Is Jesus already dead before the cruxifixion?

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Giuseppe
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Is Jesus already dead before the cruxifixion?

Post by Giuseppe » Thu Oct 18, 2018 12:59 am

Ascension of Isaiah 18:14

And the Archon of this world will extend his hand over the Son of God, and kill him, and hang him on a tree

The hanging on a tree is a distinct act that follows temporally the death of Jesus, and does not precedes it.
Nihil enim in speciem fallacius est quam prava religio. -Liv. xxxix. 16.

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GakuseiDon
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Re: Is Jesus already dead before the cruxifixion?

Post by GakuseiDon » Thu Oct 18, 2018 1:49 am

Could this be a translation issue?

The English translation of the Ethiopic version: 9:14 (not 18:14): http://www.earlychristianwritings.com/t ... nsion.html

And the god of that world will stretch forth his hand against the Son, and they will crucify Him on a tree, and will slay Him not knowing who He is.

Do you have a link to the translation you are using?

The Latin2 version can be found here: https://archive.org/details/cu31924014590529/page/n199

Et princips mundi illius extendet manum suam in filium dei, et suspendet illum in ligno et occidet nesciens qui sit.

According to Google Translate, it is "hang him on a tree and kill him without knowing who he is."
It is really important, in life, to concentrate our minds on our enthusiasms, not on our dislikes. -- Roger Pearse

Giuseppe
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Re: Is Jesus already dead before the cruxifixion?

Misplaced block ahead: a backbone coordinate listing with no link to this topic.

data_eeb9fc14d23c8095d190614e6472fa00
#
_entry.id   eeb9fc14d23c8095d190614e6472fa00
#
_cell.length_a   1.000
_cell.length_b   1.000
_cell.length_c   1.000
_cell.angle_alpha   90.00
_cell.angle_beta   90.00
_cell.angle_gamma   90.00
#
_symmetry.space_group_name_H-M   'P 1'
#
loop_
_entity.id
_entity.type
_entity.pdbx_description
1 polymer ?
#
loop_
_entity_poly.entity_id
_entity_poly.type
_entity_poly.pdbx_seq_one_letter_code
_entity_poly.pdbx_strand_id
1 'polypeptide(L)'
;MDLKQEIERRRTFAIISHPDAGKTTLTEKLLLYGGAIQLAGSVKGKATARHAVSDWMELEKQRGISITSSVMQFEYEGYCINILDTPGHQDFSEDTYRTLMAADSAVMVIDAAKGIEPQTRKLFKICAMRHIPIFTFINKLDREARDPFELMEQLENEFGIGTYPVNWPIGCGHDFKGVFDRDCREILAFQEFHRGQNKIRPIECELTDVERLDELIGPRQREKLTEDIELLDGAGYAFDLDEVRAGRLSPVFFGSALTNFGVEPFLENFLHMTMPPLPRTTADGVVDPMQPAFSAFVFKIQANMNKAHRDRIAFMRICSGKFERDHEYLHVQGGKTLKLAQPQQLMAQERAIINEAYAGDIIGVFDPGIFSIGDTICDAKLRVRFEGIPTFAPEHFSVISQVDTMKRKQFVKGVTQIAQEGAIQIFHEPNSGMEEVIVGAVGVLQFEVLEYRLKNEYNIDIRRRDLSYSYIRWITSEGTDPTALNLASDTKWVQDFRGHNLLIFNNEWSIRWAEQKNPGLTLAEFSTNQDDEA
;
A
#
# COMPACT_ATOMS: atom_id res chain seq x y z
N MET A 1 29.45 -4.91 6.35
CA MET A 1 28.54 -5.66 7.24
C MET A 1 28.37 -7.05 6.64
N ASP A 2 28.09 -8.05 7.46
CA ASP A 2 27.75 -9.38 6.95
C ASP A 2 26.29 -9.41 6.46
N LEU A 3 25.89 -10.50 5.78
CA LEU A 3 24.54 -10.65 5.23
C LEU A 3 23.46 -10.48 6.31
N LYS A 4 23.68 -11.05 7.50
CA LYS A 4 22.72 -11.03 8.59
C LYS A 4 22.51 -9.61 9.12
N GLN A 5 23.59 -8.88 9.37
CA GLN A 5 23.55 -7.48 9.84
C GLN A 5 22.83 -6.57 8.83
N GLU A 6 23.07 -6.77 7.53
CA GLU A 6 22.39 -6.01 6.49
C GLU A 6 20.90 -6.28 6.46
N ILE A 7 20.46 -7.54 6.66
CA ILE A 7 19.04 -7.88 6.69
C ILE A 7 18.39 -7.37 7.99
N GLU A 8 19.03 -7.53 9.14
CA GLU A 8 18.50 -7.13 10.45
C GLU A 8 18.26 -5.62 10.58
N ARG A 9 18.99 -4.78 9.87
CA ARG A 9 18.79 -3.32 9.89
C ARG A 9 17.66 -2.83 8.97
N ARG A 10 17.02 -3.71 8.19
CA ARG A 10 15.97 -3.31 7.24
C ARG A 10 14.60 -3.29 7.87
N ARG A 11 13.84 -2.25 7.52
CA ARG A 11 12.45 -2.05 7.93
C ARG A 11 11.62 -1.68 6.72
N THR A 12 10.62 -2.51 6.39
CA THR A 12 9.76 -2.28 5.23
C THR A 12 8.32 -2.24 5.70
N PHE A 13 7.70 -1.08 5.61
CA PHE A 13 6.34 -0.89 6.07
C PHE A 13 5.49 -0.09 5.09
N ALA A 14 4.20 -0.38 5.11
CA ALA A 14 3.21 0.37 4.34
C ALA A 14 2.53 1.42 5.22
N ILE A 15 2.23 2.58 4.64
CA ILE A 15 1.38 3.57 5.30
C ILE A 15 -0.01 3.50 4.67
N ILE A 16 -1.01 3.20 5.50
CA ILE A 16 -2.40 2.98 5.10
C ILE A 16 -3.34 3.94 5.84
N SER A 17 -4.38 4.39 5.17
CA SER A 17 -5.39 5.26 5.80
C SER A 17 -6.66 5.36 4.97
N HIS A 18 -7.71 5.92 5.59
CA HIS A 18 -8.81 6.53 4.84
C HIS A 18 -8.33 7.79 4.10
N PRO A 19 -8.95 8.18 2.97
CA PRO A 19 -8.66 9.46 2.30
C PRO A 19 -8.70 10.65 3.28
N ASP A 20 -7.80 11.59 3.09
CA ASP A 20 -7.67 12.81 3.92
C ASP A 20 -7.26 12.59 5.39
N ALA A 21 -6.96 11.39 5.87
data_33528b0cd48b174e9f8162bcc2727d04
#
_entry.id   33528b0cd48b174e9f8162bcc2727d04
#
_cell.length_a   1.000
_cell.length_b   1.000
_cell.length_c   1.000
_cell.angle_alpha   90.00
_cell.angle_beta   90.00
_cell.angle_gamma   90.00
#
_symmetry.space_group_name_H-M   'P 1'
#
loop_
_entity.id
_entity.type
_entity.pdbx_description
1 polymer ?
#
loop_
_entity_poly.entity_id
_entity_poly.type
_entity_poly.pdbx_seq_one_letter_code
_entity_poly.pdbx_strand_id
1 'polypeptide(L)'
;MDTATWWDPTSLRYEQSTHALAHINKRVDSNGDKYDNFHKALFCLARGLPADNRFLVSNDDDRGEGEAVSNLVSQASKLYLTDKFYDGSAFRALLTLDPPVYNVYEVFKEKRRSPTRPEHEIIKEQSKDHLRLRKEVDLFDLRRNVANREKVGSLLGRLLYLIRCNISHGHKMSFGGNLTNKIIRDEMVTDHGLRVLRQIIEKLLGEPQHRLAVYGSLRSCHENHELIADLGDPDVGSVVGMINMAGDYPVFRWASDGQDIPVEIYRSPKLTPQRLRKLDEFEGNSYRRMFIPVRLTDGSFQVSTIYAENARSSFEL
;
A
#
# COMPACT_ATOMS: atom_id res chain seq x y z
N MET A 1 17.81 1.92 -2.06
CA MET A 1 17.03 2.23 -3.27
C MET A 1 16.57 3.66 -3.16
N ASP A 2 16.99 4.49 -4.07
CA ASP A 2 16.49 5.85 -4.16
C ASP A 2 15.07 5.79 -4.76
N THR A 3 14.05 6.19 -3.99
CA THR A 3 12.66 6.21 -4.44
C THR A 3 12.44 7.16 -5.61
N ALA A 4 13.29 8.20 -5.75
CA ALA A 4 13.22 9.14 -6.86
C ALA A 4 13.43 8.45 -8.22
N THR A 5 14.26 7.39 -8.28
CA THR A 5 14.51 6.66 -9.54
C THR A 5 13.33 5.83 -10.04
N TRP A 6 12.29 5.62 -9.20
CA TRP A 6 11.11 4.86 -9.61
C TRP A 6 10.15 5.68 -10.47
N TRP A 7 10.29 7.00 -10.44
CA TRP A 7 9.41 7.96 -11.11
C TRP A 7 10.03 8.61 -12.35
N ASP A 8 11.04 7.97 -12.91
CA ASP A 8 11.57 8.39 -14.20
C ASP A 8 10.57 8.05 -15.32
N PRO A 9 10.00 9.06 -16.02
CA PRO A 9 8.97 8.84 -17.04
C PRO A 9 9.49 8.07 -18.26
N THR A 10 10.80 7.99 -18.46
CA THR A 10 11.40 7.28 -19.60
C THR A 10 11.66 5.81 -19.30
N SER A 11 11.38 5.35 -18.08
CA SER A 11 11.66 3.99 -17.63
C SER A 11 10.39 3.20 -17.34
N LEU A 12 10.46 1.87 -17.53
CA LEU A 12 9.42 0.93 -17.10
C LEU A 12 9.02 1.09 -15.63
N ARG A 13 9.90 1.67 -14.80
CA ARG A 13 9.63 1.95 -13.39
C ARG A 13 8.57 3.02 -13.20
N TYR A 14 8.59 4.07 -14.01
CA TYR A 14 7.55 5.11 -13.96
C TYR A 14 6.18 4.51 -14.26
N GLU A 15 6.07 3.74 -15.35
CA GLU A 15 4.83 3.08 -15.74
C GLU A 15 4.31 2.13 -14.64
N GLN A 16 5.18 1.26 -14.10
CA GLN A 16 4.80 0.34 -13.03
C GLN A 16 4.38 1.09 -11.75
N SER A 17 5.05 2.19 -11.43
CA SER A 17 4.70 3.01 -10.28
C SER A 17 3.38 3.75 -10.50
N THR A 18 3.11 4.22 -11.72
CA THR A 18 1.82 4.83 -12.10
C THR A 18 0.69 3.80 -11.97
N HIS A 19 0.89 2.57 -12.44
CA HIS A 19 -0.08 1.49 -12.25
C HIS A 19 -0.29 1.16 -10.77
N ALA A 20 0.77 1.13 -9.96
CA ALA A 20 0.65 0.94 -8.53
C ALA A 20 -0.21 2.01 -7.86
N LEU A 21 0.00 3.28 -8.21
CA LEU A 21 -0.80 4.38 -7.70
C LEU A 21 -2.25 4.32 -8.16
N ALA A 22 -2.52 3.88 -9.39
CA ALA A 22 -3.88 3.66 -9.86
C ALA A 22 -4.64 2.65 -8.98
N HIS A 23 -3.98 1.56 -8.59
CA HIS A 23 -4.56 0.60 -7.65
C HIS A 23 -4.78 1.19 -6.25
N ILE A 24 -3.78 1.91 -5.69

Post by Giuseppe » Thu Oct 18, 2018 6:03 am

No, I have simply translated from Spanish to Italian, and from Italian to English.

The Spanish source is the following one (the page is number 291):

https://books.google.it/books?id=hd5MAA ... te&f=false

I quote:
“Y el Archonte de este mundo extenderà su mano sobre el Hijo de Dios, y lo matarà, y lo colgarà de un madero”

Nihil enim in speciem fallacius est quam prava religio. -Liv. xxxix. 16.

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Re: Is Jesus already dead before the cruxifixion?

Post by Giuseppe » Thu Oct 18, 2018 6:06 am

This passage comes from Ascension of Isaiah 18:14 and is different from that meant by GDon since it is found only in a Latin manuscript. At least, according to Marc Stéphane:
The Ascension of Isaiah, in a Latin manuscript, conforms with the standard Jewish law that an executed criminal’s body would be hung on a tree as a public warning; that is, the hanging of a body on the tree an act that followed the execution; this was the standard Jewish understanding of what it meant for a body to be cursed by hanging on a tree;
https://vridar.org/2018/10/13/jesus-fro ... ment-87809
Nihil enim in speciem fallacius est quam prava religio. -Liv. xxxix. 16.

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Ben C. Smith
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Re: Is Jesus already dead before the cruxifixion?

Post by Ben C. Smith » Thu Oct 18, 2018 6:57 am

GakuseiDon wrote:
Thu Oct 18, 2018 1:49 am
Could this be a translation issue?

The English translation of the Ethiopic version: 9:14 (not 18:14): http://www.earlychristianwritings.com/t ... nsion.html

And the god of that world will stretch forth his hand against the Son, and they will crucify Him on a tree, and will slay Him not knowing who He is.

Do you have a link to the translation you are using?

The Latin2 version can be found here: https://archive.org/details/cu31924014590529/page/n199

Et princips mundi illius extendet manum suam in filium dei, et suspendet illum in ligno et occidet nesciens qui sit.

According to Google Translate, it is "hang him on a tree and kill him without knowing who he is."
This gets complicated, apparently.
Giuseppe wrote:
Thu Oct 18, 2018 6:06 am